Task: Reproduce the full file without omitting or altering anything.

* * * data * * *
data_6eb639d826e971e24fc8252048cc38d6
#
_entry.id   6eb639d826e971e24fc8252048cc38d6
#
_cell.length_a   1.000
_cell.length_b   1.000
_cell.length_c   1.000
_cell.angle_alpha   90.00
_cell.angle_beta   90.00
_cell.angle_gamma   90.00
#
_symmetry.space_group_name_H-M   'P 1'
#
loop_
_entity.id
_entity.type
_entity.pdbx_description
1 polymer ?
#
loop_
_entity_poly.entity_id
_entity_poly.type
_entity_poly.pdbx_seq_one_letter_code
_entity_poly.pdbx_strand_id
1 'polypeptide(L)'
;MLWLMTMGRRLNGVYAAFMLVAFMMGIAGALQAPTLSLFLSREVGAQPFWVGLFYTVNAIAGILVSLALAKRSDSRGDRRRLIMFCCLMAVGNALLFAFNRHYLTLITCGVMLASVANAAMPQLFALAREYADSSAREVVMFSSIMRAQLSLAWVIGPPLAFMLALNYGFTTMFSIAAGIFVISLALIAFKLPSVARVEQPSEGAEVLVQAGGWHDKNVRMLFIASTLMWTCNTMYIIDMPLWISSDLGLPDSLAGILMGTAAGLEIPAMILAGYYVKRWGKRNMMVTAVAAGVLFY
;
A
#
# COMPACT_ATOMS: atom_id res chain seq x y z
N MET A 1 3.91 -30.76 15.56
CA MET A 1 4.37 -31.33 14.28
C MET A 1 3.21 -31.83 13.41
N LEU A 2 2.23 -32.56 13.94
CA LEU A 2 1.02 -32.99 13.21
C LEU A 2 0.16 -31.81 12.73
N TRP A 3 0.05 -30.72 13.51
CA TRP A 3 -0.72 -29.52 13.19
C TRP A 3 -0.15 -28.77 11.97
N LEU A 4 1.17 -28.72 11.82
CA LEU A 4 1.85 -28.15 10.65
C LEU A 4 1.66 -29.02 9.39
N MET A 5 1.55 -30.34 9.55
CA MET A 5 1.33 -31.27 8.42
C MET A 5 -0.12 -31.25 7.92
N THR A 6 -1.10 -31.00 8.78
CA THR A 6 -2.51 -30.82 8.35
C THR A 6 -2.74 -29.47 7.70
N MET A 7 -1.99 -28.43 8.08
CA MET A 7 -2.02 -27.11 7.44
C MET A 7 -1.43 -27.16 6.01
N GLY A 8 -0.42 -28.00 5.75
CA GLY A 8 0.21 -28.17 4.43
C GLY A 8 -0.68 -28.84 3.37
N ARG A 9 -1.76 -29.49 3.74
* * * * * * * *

data_6eb639d826e971e24fc8252048cc38d6
#
_entry.id   6eb639d826e971e24fc8252048cc38d6
#
_cell.length_a   1.000
_cell.length_b   1.000
_cell.length_c   1.000
_cell.angle_alpha   90.00
_cell.angle_beta   90.00
_cell.angle_gamma   90.00
#
_symmetry.space_group_name_H-M   'P 1'
#
loop_
_entity.id
_entity.type
_entity.pdbx_description
1 polymer ?
#
loop_
_entity_poly.entity_id
_entity_poly.type
_entity_poly.pdbx_seq_one_letter_code
_entity_poly.pdbx_strand_id
1 'polypeptide(L)'
;MLWLMTMGRRLNGVYAAFMLVAFMMGIAGALQAPTLSLFLSREVGAQPFWVGLFYTVNAIAGILVSLALAKRSDSRGDRRRLIMFCCLMAVGNALLFAFNRHYLTLITCGVMLASVANAAMPQLFALAREYADSSAREVVMFSSIMRAQLSLAWVIGPPLAFMLALNYGFTTMFSIAAGIFVISLALIAFKLPSVARVEQPSEGAEVLVQAGGWHDKNVRMLFIASTLMWTCNTMYIIDMPLWISSDLGLPDSLAGILMGTAAGLEIPAMILAGYYVKRWGKRNMMVTAVAAGVLFY
;
A
#
# COMPACT_ATOMS: atom_id res chain seq x y z
N MET A 1 3.91 -30.76 15.56
CA MET A 1 4.37 -31.33 14.28
C MET A 1 3.21 -31.83 13.41
N LEU A 2 2.23 -32.56 13.94
CA LEU A 2 1.02 -32.99 13.21
C LEU A 2 0.16 -31.81 12.73
N TRP A 3 0.05 -30.72 13.51
CA TRP A 3 -0.72 -29.52 13.19
C TRP A 3 -0.15 -28.77 11.97
N LEU A 4 1.17 -28.72 11.82
CA LEU A 4 1.85 -28.15 10.65
C LEU A 4 1.66 -29.02 9.39
N MET A 5 1.55 -30.34 9.55
CA MET A 5 1.33 -31.27 8.42
C MET A 5 -0.12 -31.25 7.92
N THR A 6 -1.10 -31.00 8.78
CA THR A 6 -2.51 -30.82 8.35
C THR A 6 -2.74 -29.47 7.70
N MET A 7 -1.99 -28.43 8.08
CA MET A 7 -2.02 -27.11 7.44
C MET A 7 -1.43 -27.16 6.01
N GLY A 8 -0.42 -28.00 5.75
CA GLY A 8 0.21 -28.17 4.43
C GLY A 8 -0.68 -28.84 3.37
N ARG A 9 -1.76 -29.49 3.74